EK:You’ve also criticized the Federal Reserve for not doing more. What would you like to see them doing?
CR:I’m teaching a course this semester on macro policy from the Depression to today. One thing I had the class read was Ben Bernanke’s 2002 paper on self-induced paralysis in Japan and all the things they should’ve been doing. My reaction to it was, ‘I wish Ben would read this again.’ It was a shame to do a round of quantitative easing and put a number on it. Why not just do it until it helped the economy? That’s how you get the real expectations effect. So I would’ve made the quantitative easing bigger. If you look at the Fed futures market, people are expecting them to raise interest rates sooner than I think the Fed is likely to raise them. So I think something is going wrong with their communications policy. They could say we’re not going to raise the rate until X date. Those would be two concrete things that wouldn’t be difficult for them to do. More radically, they could go to a price-level target, which would allow inflation to be higher than the target for a few years in order to compensate for the past few years, when it’s been lower than the target.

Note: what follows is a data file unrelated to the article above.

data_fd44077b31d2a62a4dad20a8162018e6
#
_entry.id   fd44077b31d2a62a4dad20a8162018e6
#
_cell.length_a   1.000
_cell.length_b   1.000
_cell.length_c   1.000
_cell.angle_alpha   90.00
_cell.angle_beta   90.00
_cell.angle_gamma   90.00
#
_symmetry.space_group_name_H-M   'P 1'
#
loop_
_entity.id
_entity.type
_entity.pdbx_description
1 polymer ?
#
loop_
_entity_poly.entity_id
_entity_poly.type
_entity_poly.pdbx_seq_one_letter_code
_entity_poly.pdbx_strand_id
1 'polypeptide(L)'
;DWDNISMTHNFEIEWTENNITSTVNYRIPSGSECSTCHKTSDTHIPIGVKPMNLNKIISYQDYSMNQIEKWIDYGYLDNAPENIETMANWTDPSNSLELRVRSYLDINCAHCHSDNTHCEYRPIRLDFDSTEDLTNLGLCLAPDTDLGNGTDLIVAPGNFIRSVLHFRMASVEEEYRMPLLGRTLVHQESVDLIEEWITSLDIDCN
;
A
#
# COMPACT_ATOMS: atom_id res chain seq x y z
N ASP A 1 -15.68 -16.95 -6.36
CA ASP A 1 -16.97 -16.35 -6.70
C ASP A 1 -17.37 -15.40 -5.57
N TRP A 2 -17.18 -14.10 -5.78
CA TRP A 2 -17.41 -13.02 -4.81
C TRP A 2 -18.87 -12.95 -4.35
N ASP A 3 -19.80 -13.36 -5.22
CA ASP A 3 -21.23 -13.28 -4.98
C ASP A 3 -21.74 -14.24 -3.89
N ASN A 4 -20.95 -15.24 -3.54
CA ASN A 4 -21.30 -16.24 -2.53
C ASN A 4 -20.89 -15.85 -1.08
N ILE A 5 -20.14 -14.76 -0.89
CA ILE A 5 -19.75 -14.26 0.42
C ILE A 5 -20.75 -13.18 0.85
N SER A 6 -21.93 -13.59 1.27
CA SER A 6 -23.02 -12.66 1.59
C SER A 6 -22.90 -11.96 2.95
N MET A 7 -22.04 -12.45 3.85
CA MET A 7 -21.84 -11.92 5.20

All kidding aside, this is policy advice gold. I can broadly agree with all that Romer is saying in the whole thing. I’m not gung-ho about using fiscal policy and expecting it to “work” in the sense that it raises NGDP to a level which is consistent with returning to trend quickly (especially with a conservative central bank), however I don’t see anything wrong with smoothing the edges of recession by helping people through the tough time using fiscal policy (mostly simple transfers), and of course reducing employment during a recession. As prescribed here (not by Mark Thoma, but by a paper circulated by John Boehner), is asinine.
P.S. I think that the level of suffering an economy would have to deal with as the result of sharp deficit reduction is directly related to the willingness of a central bank to accommodate the policy.